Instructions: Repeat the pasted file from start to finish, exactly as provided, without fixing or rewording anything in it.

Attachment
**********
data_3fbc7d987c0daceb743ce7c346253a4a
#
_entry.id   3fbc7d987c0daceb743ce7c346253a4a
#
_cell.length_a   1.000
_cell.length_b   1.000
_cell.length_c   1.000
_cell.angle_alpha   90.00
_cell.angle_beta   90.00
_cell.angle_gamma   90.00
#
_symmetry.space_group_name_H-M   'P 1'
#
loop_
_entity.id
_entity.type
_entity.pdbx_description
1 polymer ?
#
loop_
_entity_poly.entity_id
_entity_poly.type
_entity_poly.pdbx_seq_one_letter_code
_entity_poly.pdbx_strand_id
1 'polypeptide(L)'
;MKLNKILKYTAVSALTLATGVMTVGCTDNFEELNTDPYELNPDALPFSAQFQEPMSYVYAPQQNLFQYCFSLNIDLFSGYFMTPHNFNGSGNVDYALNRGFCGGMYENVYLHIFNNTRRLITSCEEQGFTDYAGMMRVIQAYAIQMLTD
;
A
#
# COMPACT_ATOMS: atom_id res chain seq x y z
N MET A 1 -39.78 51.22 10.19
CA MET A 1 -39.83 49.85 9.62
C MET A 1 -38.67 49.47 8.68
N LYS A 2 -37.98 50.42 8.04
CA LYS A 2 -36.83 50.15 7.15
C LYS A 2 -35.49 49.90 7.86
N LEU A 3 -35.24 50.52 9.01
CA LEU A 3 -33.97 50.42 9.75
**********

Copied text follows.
data_3fbc7d987c0daceb743ce7c346253a4a
#
_entry.id   3fbc7d987c0daceb743ce7c346253a4a
#
_cell.length_a   1.000
_cell.length_b   1.000
_cell.length_c   1.000
_cell.angle_alpha   90.00
_cell.angle_beta   90.00
_cell.angle_gamma   90.00
#
_symmetry.space_group_name_H-M   'P 1'
#
loop_
_entity.id
_entity.type
_entity.pdbx_description
1 polymer ?
#
loop_
_entity_poly.entity_id
_entity_poly.type
_entity_poly.pdbx_seq_one_letter_code
_entity_poly.pdbx_strand_id
1 'polypeptide(L)'
;MKLNKILKYTAVSALTLATGVMTVGCTDNFEELNTDPYELNPDALPFSAQFQEPMSYVYAPQQNLFQYCFSLNIDLFSGYFMTPHNFNGSGNVDYALNRGFCGGMYENVYLHIFNNTRRLITSCEEQGFTDYAGMMRVIQAYAIQMLTD
;
A
#
# COMPACT_ATOMS: atom_id res chain seq x y z
N MET A 1 -39.78 51.22 10.19
CA MET A 1 -39.83 49.85 9.62
C MET A 1 -38.67 49.47 8.68
N LYS A 2 -37.98 50.42 8.04
CA LYS A 2 -36.83 50.15 7.15
C LYS A 2 -35.49 49.90 7.86
N LEU A 3 -35.24 50.52 9.01
CA LEU A 3 -33.97 50.42 9.75